We are Tired of the Civil War: Standing Up for Peace and Democracy
Myanmar has a proud history of peaceful protests. Exercising the right to the freedom of peaceful assembly in the face of state violence has been a crucial part of politics and civil resistance since independence. Voicing public opinion about the peace process is especially important now, as the Panglong Conference has been rescheduled after a months-long delay.
Listening to the people’s voices speaking out against oppression is a core duty of a democratically-elected government. With its origins in the 1988 Uprising, the National League for Democracy must understand well the importance of peaceful assembly. As two of the youth leaders of recent peaceful protests in Myitkyina and Yangon, we hoped that when we led peaceful protests in April and May 2018 we would be met with a more supportive response. However, we were sorely disappointed.
We and 45 others were charged with criminal offences for organizing and participating in peaceful assemblies, despite our best efforts to follow the law. Flaws in the Peaceful Assembly and Peaceful Procession Law (PAPPL) allowed police to be overly restrictive and biased. These flaws must be addressed so that peaceful assembly can flourish and contribute to the establishment of democracy in Myanmar. Furthermore, we were shocked by the violent actions of ultra-nationalist counter-protesters in Yangon and on social media, and the failure or unwillingness of the police to take immediate and transparent action against them.
Due to the urgent humanitarian situation in Kachin State and elsewhere, and the mounting delays and failures in the peace process, we as young citizens felt we had to act. In April and May, thousands of internally displaced persons (IDPs) in Kachin State were trapped in the forest, between their villages – which were occupied by abusive Myanmar military troops – and relative safety in nearby towns. Thousands of IDPs in Kachin State are still without much-needed humanitarian aid due to the Myanmar military’s restrictions on humanitarian access to conflict-affected areas. IDPs who have made it to safety outside the conflict area face reductions in aid and military and government pressure to close down IDP camps and are not even recognized as IDPs. Meanwhile, humanitarian and rights-based organizations have documented IDPs and other civilians being used as porters, human shields and minesweepers; and tortured, raped and killed by the Myanmar military.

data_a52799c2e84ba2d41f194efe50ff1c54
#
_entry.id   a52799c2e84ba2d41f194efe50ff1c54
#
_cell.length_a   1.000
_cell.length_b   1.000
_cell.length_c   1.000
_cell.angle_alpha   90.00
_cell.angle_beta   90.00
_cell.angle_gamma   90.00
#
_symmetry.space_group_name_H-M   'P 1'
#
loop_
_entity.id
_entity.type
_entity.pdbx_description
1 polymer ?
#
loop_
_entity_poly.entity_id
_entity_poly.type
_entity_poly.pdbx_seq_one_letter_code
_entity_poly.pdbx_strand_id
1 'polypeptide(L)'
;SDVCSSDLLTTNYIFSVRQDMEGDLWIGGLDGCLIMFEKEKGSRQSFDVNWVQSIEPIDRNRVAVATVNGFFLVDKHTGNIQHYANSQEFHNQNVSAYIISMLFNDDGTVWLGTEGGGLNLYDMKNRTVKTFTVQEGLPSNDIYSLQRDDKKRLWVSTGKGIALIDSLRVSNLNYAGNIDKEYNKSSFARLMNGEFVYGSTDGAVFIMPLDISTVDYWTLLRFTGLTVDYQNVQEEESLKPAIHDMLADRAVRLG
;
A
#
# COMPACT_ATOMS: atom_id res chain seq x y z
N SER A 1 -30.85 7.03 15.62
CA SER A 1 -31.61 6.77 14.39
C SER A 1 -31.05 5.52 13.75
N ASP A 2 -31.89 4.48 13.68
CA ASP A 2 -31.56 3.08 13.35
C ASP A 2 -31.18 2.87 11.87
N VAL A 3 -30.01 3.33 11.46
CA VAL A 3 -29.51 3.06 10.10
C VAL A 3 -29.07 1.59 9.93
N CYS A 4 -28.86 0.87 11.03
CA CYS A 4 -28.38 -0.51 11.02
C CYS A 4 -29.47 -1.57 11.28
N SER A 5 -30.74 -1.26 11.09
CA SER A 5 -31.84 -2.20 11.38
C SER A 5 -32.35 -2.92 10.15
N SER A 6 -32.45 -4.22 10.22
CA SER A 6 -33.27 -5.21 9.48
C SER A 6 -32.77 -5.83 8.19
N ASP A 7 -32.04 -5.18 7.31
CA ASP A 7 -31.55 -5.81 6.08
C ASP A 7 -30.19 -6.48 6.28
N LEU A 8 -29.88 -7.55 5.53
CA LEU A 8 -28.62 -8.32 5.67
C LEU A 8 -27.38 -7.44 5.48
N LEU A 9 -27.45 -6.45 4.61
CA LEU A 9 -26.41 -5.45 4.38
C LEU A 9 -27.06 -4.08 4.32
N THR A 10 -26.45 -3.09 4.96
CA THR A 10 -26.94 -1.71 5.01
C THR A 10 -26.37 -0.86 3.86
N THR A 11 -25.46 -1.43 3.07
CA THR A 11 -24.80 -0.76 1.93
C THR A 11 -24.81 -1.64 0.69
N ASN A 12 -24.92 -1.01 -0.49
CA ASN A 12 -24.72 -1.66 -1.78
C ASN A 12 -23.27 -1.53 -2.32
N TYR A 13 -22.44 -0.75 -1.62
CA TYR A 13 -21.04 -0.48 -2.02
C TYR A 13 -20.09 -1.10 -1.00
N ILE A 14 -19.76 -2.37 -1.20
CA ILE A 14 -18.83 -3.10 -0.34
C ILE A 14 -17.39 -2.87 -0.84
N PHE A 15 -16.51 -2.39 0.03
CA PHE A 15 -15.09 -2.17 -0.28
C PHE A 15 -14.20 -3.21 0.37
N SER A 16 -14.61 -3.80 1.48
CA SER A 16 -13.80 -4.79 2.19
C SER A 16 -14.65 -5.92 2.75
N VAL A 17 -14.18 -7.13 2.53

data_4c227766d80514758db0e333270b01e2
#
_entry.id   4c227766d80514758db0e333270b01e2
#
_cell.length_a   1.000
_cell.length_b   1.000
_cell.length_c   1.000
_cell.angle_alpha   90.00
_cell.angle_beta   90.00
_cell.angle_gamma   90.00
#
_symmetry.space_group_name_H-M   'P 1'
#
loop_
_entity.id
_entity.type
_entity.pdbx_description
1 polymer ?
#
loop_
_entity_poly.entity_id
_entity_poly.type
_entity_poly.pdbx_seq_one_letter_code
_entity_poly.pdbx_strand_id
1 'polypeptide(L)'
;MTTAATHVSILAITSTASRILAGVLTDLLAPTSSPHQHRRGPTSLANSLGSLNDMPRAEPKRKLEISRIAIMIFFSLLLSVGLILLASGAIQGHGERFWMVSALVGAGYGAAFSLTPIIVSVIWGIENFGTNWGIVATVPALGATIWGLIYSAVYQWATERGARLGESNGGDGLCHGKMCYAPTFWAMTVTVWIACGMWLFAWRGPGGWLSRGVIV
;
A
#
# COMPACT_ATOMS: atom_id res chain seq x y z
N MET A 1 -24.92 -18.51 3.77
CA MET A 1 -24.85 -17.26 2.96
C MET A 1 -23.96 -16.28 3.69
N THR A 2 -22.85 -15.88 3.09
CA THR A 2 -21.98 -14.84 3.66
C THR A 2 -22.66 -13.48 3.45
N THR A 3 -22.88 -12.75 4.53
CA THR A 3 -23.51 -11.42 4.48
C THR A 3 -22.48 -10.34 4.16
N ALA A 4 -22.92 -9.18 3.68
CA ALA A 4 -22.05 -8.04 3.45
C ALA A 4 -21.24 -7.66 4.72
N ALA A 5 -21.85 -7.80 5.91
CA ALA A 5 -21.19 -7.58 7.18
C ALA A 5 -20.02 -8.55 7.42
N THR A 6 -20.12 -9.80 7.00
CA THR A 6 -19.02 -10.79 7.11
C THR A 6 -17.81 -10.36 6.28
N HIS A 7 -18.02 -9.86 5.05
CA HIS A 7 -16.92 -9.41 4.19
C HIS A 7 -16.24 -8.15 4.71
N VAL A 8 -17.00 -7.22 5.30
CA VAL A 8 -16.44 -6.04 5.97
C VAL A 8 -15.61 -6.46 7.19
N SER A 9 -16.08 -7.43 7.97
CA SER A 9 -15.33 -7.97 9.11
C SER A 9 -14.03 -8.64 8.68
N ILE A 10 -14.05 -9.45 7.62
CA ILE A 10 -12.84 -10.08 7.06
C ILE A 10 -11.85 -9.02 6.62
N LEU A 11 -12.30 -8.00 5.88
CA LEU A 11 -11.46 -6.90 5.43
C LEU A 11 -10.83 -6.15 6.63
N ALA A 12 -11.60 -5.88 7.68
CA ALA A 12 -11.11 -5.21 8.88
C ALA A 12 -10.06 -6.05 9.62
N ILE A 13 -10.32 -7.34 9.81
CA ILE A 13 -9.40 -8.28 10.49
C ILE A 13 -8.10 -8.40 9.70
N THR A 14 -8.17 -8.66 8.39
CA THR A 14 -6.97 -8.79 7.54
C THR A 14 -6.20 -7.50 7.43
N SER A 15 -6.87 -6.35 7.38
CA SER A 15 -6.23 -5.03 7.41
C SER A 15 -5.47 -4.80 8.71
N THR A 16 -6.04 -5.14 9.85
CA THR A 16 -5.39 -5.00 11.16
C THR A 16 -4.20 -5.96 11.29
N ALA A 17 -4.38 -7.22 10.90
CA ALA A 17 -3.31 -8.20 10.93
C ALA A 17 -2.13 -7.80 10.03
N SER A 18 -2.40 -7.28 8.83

The outrage was growing and we could not get the Government to act to save the trapped IDPs effectively through other methods, so we and other young people decided to hold peaceful assemblies to demand the rescue of trapped IDPs, provision of humanitarian aid, and an urgent end to the conflict. Protests in Myitkyina were followed by protests in Yangon, Mandalay and other cities throughout Myanmar, giving us hope that we were not alone trying to raise our voices on behalf of trapped IDPs and the conflict-affected people of Myanmar.
After our peaceful protests, we and many of our colleagues were charged with violations of the PAPPL. These charges demonstrate that, despite changes made to the law in 2016, the right to peaceful assembly is still not respected and guaranteed in Myanmar. The law contains many loopholes and arbitrary restrictions that make even our diligent attempts to follow the law impossible in the face of local authorities, and ultimately the military determined to prevent us from assembling and speaking out.
Since 2011, civil society organizations have been organizing events and public actions against ongoing civil war. In Yangon, the Public Peace Movement was initiated in 2017 as an immediate and urgent response to inadequate actions by the ruling government to address the civil war. We organized a public march in 2017 with around 500 participants, demanding that the military stop offensives and requesting the Government to provide access for humanitarian aid in conflict areas. In Kachin State, civil society has organized annual anti-war activities on the anniversaries of the renewed conflict and used many other tactics to seek an end to conflict and abuse. Many people have been charged across the country due to anti-war action.
After 7 years of resumed civil war in Kachin State and on-going conflicts in other ethnic areas of Myanmar, we are tired of war. Our future remains uncertain, and Myanmar is lagging behind the world in terms of development. We wish to get out of poverty and conflict. The decades-long civil war affects everyone in Myanmar, and it is everyone’s duty to try to stop it and work towards justice and peace. We truly believe it is time to stop charging peaceful protestors, harshly beating unarmed civilians, arbitrarily arresting peaceful activists, and repressing freedom of expression.
As young women in Myanmar, no one expects us to be leaders. We have been fighting discrimination and stereotypes for our whole lives, but we have continued with our work towards peace, democracy and gender and ethnic equality in Myanmar. When we, along with our colleagues, led peaceful protests, many people tried to stop us. Police ridiculed and threatened us. Ultra-nationalists and military supporters on Facebook sent threatening messages and spread vulgar rumours about us. We continued because we feel we have a duty to make this country a better place for all who live in it. We hope that the Myanmar Government will change course and be supportive of our efforts, instead of restricting our rights.
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